Experts say when lightning strikes, it’s possible to ease canine anxiety without pills or potions.
As the chief meteorologist of WSAV, I am usually at work when storms hit. That means I am not at home to see how my fur baby reacts… until last week.
Every single time the wind started to blow or the rain started to fall, Tucker would bark at everything. I would call his name, and it would distract him only for a brief moment.
After doing some research on the subject, I came across the research of Dr. Kirsty Fridemanis. She says the trick is to redirect your pet’s attention rather than to drug them.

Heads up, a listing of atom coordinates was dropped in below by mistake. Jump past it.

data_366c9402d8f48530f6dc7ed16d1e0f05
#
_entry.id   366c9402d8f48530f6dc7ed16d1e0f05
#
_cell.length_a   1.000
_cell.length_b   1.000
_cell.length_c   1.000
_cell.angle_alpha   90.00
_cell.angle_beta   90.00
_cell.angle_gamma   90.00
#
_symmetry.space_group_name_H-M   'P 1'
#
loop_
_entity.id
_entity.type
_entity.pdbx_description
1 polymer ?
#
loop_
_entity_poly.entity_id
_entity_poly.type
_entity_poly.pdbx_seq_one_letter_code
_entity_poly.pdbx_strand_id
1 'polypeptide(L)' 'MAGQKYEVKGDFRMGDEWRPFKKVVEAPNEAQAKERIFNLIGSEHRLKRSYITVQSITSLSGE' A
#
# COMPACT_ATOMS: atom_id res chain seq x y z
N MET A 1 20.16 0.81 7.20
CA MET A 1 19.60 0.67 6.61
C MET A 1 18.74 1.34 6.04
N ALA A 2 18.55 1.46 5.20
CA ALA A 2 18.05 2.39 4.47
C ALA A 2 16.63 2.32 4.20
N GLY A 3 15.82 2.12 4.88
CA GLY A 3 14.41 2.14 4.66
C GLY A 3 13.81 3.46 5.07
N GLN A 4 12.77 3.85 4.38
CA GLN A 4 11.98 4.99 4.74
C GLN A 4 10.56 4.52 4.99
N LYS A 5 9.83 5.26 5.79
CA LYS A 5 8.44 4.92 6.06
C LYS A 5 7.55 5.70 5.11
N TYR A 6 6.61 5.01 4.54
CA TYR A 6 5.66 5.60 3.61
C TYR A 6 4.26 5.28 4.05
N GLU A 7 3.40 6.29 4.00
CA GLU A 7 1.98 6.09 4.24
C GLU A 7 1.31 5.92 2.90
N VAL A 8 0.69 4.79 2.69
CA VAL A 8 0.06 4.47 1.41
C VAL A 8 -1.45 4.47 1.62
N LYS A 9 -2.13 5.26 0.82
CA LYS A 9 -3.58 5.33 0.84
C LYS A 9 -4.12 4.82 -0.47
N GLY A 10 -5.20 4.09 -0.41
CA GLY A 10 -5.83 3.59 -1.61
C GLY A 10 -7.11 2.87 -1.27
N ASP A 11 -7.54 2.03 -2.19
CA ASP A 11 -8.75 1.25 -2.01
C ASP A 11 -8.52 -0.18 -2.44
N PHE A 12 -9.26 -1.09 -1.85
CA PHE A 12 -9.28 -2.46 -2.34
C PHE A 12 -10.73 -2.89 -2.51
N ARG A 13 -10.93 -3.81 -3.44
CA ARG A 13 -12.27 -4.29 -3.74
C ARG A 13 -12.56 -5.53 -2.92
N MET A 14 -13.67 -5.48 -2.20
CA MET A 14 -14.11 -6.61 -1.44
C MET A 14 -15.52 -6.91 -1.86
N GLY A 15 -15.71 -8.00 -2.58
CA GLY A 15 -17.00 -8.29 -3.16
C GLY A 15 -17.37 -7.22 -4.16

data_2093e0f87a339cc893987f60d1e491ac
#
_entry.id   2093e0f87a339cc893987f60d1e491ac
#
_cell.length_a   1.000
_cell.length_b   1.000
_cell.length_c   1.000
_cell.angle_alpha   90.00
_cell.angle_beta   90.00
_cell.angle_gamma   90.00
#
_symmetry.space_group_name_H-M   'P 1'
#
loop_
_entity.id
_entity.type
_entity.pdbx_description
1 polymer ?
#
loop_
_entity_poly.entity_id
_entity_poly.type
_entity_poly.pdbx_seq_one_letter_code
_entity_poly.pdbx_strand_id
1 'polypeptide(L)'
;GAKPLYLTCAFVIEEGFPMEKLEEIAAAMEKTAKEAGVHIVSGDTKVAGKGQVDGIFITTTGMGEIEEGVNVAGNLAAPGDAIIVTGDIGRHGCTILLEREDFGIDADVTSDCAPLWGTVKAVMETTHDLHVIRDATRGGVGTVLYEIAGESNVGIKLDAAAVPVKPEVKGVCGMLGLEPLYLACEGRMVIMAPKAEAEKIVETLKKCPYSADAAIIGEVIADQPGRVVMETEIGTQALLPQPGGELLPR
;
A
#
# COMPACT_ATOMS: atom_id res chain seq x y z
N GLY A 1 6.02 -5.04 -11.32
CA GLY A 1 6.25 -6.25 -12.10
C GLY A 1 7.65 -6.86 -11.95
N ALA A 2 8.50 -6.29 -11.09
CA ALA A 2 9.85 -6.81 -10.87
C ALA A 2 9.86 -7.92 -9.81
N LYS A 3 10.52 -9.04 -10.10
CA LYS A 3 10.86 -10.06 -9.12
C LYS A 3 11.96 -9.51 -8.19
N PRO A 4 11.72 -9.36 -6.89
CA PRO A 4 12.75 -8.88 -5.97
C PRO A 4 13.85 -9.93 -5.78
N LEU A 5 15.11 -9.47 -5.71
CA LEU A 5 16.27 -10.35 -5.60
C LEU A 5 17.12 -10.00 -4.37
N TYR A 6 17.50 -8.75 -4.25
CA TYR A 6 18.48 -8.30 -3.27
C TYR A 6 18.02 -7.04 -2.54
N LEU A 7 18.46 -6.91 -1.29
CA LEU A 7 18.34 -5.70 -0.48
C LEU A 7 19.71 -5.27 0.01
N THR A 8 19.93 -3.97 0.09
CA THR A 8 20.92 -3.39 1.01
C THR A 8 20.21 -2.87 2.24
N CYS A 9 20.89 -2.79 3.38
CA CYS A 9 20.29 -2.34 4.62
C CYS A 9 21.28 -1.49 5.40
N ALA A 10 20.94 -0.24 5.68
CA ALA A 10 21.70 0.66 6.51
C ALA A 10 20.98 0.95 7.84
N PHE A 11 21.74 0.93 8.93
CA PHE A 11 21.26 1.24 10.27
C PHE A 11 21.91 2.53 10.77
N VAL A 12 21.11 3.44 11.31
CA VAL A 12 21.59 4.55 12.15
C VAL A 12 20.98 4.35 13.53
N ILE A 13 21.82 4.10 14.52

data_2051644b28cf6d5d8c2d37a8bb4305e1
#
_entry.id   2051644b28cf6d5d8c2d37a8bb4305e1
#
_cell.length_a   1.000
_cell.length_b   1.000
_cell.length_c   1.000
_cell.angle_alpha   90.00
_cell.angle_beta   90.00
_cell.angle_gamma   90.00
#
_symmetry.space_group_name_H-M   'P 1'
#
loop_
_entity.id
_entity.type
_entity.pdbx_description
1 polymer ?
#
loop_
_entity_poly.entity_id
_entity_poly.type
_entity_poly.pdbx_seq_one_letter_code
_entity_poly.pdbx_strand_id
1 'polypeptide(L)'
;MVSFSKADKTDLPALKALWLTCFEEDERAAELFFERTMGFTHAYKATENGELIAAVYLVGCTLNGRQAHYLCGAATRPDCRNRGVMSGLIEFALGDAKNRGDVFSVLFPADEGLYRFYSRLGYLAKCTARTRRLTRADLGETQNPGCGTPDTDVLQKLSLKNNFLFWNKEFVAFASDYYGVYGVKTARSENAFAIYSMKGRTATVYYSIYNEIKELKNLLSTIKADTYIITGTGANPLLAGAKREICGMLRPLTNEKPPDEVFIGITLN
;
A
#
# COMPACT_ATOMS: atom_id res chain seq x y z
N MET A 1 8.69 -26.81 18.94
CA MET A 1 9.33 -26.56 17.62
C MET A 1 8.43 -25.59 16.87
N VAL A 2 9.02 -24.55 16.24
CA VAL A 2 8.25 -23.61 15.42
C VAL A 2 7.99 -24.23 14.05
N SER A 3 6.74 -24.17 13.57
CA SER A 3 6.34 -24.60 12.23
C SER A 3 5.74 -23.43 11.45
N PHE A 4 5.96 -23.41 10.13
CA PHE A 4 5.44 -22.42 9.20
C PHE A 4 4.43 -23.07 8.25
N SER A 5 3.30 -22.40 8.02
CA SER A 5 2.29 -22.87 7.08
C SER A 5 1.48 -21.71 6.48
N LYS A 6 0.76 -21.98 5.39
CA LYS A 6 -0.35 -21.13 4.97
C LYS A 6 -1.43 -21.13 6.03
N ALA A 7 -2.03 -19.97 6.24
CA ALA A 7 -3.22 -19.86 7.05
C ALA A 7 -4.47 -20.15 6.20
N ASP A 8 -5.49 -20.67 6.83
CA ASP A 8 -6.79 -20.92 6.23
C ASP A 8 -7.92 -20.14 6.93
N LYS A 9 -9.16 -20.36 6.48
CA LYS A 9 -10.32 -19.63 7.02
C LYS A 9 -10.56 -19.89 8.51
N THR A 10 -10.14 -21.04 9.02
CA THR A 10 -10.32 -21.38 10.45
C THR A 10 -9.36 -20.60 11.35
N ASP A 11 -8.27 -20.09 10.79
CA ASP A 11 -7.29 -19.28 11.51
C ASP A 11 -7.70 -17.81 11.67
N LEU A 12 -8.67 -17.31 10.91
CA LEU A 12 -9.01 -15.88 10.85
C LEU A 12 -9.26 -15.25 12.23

“It’s better to avoid mollycoddling over your pet – or pacifying their fear with medication,” says Fridemanis. “Being with them but going about your business.”
Try challenging your dog’s mind by practicing a new trick or introducing them to new activities such as a toy filled with food so they can use up some of their energy. Games are terrific for distraction from unsettling sounds, like thunder.
I tried all of this with Tucker, and it worked.
But I will share this too… in the very end of this report, the doctor does admit that this won’t work for all dogs and that medication may be necessary. Your local vet can help you make the best decision for your fur baby.